“When you love and care for those on the edges of society, you will grow in mercy, and grace, and compassion. And there is no better spiritual qualities to have. You will look and smell like Jesus.”
I want to look and smell like Jesus.
The second workshop I went to was “Engaging the Evangelical Church” and it was fantastic. I am still processing it. There was quite a lot of education and evaluation that went on during this session – a really valuable time. The thing that struck me the most during our time together was a discussion that took place in which the attendees examined with the workshop leader how they might be able to respond with Christ’s love to those in the church who had dealt them hatred and pain in the name of Christ. I sat in my seat totally baffled. This was the one and only “gay agenda” present at the conference. The spirit of the people was strikingly, “How can we be more like Jesus, even when we are hurt and abused in his name?” I was totally awestruck. How often do I seek Christ like that, willingly wanting to respond in love when someone wrongs me? The discussions during this workshop in particular, and in many of my personal conversations, centered on how to be more centered on Christ, more submissive to his authority, seeking his holiness ever more. It was beautiful, and convicting.
This was the funnest part of the weekend, and one that I really truly miss. In two nights I got 7 hours of sleep – total. I couldn’t tear myself away from the people I had met. The fellowship we had over meals and into the wee hours of the morning every night was incredible. There was such a sense of acceptance and love in the friendships I made. One of my fondest memories of the weekend was lunch on Friday, when I met several of the people I now count as dear friends. We spent the first half of our time together laughing, bantering, joking, and having a good time. The conversation took a turn as we got our food and I had the opportunity to share why I was at the conference, the calling I feel on my heart to develop non-threatening environments to talk about faith and sexual orientation, and the love I have for the LGBT community. I was so humbled as one after another, each of them affirmed me, encouraged me, and spoke words of blessing, acceptance, love, and appreciation over me. It was such a precious, holy moment as God knit our hearts to one another. We shared openly about our struggles, our vulnerable spots, and our love for one another – no holds barred. It was the kind of intimate conversation you usually only get the chance to experience with people you’ve known for years, not hours. It was heart-warming and stunning. The rest of the weekend was filled with conversations, one after another, about how we could grow to be more like the Lord, what we could do to reflect him better, and sharing with one another about the amazing work He’s done in our hearts and lives.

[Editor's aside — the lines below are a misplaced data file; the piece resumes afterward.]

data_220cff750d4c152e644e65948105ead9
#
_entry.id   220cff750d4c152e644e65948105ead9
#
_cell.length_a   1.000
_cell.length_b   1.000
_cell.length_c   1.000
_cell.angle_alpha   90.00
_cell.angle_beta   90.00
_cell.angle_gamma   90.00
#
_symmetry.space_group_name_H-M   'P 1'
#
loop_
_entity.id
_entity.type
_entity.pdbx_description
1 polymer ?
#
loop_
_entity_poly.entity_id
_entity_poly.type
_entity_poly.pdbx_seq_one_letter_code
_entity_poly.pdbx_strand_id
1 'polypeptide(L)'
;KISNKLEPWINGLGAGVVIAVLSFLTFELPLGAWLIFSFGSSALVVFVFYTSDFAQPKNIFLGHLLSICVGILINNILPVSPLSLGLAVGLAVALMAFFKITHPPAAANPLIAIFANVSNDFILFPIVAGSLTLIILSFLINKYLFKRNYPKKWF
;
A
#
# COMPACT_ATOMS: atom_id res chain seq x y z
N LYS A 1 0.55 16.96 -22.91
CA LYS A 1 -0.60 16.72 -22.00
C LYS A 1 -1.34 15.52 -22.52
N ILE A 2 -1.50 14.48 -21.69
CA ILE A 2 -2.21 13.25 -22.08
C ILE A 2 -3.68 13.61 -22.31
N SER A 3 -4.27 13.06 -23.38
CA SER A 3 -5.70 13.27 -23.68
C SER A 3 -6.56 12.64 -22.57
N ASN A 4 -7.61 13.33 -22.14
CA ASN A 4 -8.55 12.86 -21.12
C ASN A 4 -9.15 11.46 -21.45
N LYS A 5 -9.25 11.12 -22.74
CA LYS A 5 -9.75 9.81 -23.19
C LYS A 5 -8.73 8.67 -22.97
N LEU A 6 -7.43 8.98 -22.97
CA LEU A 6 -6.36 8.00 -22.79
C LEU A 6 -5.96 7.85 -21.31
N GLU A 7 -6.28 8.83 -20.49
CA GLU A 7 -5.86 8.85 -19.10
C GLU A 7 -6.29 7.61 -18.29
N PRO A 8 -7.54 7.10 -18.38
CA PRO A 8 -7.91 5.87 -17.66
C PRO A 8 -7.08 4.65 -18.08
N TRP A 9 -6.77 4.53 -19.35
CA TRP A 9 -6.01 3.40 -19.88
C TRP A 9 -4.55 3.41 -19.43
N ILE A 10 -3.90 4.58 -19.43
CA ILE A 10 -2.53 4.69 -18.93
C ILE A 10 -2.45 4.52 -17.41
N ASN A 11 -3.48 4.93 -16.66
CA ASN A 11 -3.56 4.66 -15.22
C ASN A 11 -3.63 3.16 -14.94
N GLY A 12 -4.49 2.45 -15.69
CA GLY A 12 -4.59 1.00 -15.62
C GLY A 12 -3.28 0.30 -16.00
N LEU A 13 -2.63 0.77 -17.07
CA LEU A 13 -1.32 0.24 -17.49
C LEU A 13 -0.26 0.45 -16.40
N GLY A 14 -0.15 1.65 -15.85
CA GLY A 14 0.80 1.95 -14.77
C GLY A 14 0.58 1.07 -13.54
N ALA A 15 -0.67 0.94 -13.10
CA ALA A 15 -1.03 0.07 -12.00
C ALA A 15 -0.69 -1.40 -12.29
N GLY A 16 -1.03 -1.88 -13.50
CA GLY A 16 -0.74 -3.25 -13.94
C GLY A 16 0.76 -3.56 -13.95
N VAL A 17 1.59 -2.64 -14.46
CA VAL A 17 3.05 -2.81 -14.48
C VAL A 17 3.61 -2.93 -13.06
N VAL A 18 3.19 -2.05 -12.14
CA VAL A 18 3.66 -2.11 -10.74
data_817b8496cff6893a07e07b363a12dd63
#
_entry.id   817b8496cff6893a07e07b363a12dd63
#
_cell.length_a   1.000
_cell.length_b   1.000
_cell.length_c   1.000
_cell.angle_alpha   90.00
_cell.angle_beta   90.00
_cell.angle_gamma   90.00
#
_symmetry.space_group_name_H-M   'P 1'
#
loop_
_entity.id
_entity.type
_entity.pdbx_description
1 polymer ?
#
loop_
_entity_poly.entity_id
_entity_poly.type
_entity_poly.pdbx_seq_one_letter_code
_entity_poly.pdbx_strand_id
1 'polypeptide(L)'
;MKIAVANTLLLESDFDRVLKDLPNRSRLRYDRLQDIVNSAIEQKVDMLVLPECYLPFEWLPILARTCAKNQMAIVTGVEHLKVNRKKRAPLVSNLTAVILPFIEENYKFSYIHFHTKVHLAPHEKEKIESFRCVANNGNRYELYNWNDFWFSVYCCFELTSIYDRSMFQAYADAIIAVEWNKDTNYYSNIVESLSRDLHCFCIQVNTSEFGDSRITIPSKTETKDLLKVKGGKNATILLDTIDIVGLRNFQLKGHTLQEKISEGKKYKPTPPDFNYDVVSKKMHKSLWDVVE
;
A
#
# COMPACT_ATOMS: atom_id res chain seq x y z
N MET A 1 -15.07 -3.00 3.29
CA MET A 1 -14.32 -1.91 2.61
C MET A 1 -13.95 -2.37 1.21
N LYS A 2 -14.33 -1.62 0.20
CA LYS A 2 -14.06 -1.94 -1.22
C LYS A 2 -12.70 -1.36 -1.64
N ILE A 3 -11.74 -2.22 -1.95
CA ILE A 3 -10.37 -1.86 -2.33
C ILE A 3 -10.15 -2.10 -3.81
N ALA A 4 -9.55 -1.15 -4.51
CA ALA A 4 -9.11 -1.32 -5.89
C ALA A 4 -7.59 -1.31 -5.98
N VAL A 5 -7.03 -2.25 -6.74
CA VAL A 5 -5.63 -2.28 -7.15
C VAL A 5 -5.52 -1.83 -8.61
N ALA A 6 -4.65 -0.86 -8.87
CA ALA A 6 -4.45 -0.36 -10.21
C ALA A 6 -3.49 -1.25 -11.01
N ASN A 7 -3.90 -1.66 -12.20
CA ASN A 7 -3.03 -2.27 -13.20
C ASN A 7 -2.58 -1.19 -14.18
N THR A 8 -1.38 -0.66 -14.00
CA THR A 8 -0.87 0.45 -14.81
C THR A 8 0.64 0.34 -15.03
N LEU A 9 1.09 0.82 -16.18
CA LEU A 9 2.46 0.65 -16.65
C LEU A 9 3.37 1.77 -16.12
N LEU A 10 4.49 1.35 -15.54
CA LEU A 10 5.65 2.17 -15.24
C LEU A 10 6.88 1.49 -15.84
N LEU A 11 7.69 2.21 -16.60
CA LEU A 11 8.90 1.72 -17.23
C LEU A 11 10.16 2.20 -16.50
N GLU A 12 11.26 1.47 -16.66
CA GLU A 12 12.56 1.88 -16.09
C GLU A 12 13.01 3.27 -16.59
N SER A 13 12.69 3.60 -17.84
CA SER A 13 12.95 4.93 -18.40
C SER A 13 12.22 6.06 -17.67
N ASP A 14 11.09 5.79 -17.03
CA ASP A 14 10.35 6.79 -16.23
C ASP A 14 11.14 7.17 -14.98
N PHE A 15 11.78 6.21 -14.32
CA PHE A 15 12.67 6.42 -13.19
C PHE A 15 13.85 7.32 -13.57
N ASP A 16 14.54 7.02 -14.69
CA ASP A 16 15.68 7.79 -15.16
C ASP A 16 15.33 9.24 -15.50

A Summary of Everything
As you can imagine, this conference was overwhelming. The thing that was most striking of all though was that, although it was a gathering of LGBT individuals, the focus wasn’t so much about sexual orientation as it was about Jesus. Everything was so centered on how to be faithful followers of Christ in all areas of one’s life, not just in sexual orientation. These are the kinds of conversations I think are so important. When we reduce a person to his/her sexual orientation, we miss the beauty of his/her personhood. There is so much more to a person than orientation – there are hopes and dreams, insecurities and fears, victories and passions, beliefs and convictions. I suppose, at the heart of things, that is what I loved about the GCN conference – it did not diminish any person or any conviction. Instead, it focused on the things that united us all – our faith in the almighty God, his Son who was sent to pay the price for our sins, His worthiness to be praised and honored, and His holiness that demands our lifelong gratitude, service, surrender, and allegiance. It called on us to remember these things, and to take heed of them in our daily lives. And it called us to them in a way that was affirming and challenging, generous and faithful, nurturing and open, with a dedication to living in the tension of disagreement with one another, in love.
That is why I will never miss another GCN Conference again. I hope some of you will go with me next year.